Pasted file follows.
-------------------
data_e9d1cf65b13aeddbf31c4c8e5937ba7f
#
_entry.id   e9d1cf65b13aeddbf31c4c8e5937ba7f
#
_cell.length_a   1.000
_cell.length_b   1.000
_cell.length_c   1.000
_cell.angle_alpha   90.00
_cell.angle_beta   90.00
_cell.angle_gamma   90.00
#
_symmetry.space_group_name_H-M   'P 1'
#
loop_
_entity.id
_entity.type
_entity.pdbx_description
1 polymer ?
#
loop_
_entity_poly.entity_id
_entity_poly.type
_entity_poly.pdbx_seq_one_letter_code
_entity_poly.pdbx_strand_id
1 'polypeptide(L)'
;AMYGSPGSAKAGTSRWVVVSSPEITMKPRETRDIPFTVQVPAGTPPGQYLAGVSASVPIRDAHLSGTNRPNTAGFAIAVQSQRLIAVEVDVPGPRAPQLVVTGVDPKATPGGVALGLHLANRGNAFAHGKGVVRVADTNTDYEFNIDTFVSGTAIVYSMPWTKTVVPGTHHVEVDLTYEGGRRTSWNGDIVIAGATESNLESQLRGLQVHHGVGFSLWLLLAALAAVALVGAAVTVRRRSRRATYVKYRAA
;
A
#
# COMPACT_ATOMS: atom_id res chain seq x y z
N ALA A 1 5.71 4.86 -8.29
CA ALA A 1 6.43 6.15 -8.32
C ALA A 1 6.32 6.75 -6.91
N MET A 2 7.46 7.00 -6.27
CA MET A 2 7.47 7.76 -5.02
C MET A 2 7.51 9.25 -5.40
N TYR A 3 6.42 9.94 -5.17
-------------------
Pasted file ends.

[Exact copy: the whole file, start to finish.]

data_e9d1cf65b13aeddbf31c4c8e5937ba7f
#
_entry.id   e9d1cf65b13aeddbf31c4c8e5937ba7f
#
_cell.length_a   1.000
_cell.length_b   1.000
_cell.length_c   1.000
_cell.angle_alpha   90.00
_cell.angle_beta   90.00
_cell.angle_gamma   90.00
#
_symmetry.space_group_name_H-M   'P 1'
#
loop_
_entity.id
_entity.type
_entity.pdbx_description
1 polymer ?
#
loop_
_entity_poly.entity_id
_entity_poly.type
_entity_poly.pdbx_seq_one_letter_code
_entity_poly.pdbx_strand_id
1 'polypeptide(L)'
;AMYGSPGSAKAGTSRWVVVSSPEITMKPRETRDIPFTVQVPAGTPPGQYLAGVSASVPIRDAHLSGTNRPNTAGFAIAVQSQRLIAVEVDVPGPRAPQLVVTGVDPKATPGGVALGLHLANRGNAFAHGKGVVRVADTNTDYEFNIDTFVSGTAIVYSMPWTKTVVPGTHHVEVDLTYEGGRRTSWNGDIVIAGATESNLESQLRGLQVHHGVGFSLWLLLAALAAVALVGAAVTVRRRSRRATYVKYRAA
;
A
#
# COMPACT_ATOMS: atom_id res chain seq x y z
N ALA A 1 5.71 4.86 -8.29
CA ALA A 1 6.43 6.15 -8.32
C ALA A 1 6.32 6.75 -6.91
N MET A 2 7.46 7.00 -6.27
CA MET A 2 7.47 7.76 -5.02
C MET A 2 7.51 9.25 -5.40
N TYR A 3 6.42 9.94 -5.17